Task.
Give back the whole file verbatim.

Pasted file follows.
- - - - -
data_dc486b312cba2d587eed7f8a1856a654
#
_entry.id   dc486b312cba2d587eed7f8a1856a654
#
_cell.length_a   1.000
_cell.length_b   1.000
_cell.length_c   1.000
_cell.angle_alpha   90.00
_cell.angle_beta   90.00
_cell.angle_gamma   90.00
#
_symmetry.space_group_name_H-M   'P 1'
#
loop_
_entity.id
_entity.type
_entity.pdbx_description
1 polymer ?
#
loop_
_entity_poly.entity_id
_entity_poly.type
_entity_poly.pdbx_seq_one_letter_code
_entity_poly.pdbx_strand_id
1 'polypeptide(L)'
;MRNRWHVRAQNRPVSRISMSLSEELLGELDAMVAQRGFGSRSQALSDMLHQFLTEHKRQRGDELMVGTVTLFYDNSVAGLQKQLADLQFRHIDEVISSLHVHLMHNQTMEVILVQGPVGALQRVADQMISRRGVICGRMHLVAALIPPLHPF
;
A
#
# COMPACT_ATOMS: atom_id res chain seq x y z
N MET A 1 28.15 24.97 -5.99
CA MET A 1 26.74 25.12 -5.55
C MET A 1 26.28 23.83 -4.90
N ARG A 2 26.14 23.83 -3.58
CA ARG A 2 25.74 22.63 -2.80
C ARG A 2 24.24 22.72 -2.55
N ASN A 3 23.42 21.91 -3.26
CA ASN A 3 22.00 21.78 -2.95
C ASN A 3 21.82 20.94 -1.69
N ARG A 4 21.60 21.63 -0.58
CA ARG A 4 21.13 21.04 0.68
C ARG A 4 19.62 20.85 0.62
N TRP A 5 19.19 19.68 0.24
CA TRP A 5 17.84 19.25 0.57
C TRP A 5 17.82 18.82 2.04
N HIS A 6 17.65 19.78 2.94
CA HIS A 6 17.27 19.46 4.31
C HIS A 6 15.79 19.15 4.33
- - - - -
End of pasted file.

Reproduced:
data_dc486b312cba2d587eed7f8a1856a654
#
_entry.id   dc486b312cba2d587eed7f8a1856a654
#
_cell.length_a   1.000
_cell.length_b   1.000
_cell.length_c   1.000
_cell.angle_alpha   90.00
_cell.angle_beta   90.00
_cell.angle_gamma   90.00
#
_symmetry.space_group_name_H-M   'P 1'
#
loop_
_entity.id
_entity.type
_entity.pdbx_description
1 polymer ?
#
loop_
_entity_poly.entity_id
_entity_poly.type
_entity_poly.pdbx_seq_one_letter_code
_entity_poly.pdbx_strand_id
1 'polypeptide(L)'
;MRNRWHVRAQNRPVSRISMSLSEELLGELDAMVAQRGFGSRSQALSDMLHQFLTEHKRQRGDELMVGTVTLFYDNSVAGLQKQLADLQFRHIDEVISSLHVHLMHNQTMEVILVQGPVGALQRVADQMISRRGVICGRMHLVAALIPPLHPF
;
A
#
# COMPACT_ATOMS: atom_id res chain seq x y z
N MET A 1 28.15 24.97 -5.99
CA MET A 1 26.74 25.12 -5.55
C MET A 1 26.28 23.83 -4.90
N ARG A 2 26.14 23.83 -3.58
CA ARG A 2 25.74 22.63 -2.80
C ARG A 2 24.24 22.72 -2.55
N ASN A 3 23.42 21.91 -3.26
CA ASN A 3 22.00 21.78 -2.95
C ASN A 3 21.82 20.94 -1.69
N ARG A 4 21.60 21.63 -0.58
CA ARG A 4 21.13 21.04 0.68
C ARG A 4 19.62 20.85 0.62
N TRP A 5 19.19 19.68 0.24
CA TRP A 5 17.84 19.25 0.57
C TRP A 5 17.82 18.82 2.04
N HIS A 6 17.65 19.78 2.94
CA HIS A 6 17.27 19.46 4.31
C HIS A 6 15.79 19.15 4.33